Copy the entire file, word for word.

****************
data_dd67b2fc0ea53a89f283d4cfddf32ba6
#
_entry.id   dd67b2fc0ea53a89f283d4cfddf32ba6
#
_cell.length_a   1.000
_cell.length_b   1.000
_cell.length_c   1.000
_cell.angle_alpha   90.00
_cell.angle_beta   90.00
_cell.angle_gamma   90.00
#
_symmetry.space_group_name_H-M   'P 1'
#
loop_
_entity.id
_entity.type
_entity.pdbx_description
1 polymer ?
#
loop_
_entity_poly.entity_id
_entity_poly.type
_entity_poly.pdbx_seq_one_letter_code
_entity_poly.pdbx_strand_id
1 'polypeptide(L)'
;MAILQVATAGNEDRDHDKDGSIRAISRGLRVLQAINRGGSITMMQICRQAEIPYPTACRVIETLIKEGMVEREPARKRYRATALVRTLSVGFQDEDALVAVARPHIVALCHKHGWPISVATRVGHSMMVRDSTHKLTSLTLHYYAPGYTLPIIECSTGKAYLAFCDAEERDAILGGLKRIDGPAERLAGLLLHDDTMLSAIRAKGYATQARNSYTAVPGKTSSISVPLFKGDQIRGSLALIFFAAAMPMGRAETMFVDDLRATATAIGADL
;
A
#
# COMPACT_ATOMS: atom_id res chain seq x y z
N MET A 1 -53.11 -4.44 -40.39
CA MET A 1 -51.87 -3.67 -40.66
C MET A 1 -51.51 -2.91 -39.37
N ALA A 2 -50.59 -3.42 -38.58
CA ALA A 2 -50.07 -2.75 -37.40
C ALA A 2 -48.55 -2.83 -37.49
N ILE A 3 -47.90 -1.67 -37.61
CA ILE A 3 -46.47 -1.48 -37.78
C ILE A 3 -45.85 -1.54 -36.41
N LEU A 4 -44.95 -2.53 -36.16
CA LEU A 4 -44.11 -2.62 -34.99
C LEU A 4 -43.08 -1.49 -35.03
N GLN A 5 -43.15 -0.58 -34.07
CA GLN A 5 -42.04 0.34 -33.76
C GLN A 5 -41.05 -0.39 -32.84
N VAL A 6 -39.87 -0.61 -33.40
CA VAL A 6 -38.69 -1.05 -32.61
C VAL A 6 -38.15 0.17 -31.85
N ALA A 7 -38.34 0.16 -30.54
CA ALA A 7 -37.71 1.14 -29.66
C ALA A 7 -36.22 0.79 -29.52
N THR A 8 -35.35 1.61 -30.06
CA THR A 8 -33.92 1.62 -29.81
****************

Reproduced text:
data_dd67b2fc0ea53a89f283d4cfddf32ba6
#
_entry.id   dd67b2fc0ea53a89f283d4cfddf32ba6
#
_cell.length_a   1.000
_cell.length_b   1.000
_cell.length_c   1.000
_cell.angle_alpha   90.00
_cell.angle_beta   90.00
_cell.angle_gamma   90.00
#
_symmetry.space_group_name_H-M   'P 1'
#
loop_
_entity.id
_entity.type
_entity.pdbx_description
1 polymer ?
#
loop_
_entity_poly.entity_id
_entity_poly.type
_entity_poly.pdbx_seq_one_letter_code
_entity_poly.pdbx_strand_id
1 'polypeptide(L)'
;MAILQVATAGNEDRDHDKDGSIRAISRGLRVLQAINRGGSITMMQICRQAEIPYPTACRVIETLIKEGMVEREPARKRYRATALVRTLSVGFQDEDALVAVARPHIVALCHKHGWPISVATRVGHSMMVRDSTHKLTSLTLHYYAPGYTLPIIECSTGKAYLAFCDAEERDAILGGLKRIDGPAERLAGLLLHDDTMLSAIRAKGYATQARNSYTAVPGKTSSISVPLFKGDQIRGSLALIFFAAAMPMGRAETMFVDDLRATATAIGADL
;
A
#
# COMPACT_ATOMS: atom_id res chain seq x y z
N MET A 1 -53.11 -4.44 -40.39
CA MET A 1 -51.87 -3.67 -40.66
C MET A 1 -51.51 -2.91 -39.37
N ALA A 2 -50.59 -3.42 -38.58
CA ALA A 2 -50.07 -2.75 -37.40
C ALA A 2 -48.55 -2.83 -37.49
N ILE A 3 -47.90 -1.67 -37.61
CA ILE A 3 -46.47 -1.48 -37.78
C ILE A 3 -45.85 -1.54 -36.41
N LEU A 4 -44.95 -2.53 -36.16
CA LEU A 4 -44.11 -2.62 -34.99
C LEU A 4 -43.08 -1.49 -35.03
N GLN A 5 -43.15 -0.58 -34.07
CA GLN A 5 -42.04 0.34 -33.76
C GLN A 5 -41.05 -0.39 -32.84
N VAL A 6 -39.87 -0.61 -33.40
CA VAL A 6 -38.69 -1.05 -32.61
C VAL A 6 -38.15 0.17 -31.85
N ALA A 7 -38.34 0.16 -30.54
CA ALA A 7 -37.71 1.14 -29.66
C ALA A 7 -36.22 0.79 -29.52
N THR A 8 -35.35 1.61 -30.06
CA THR A 8 -33.92 1.62 -29.81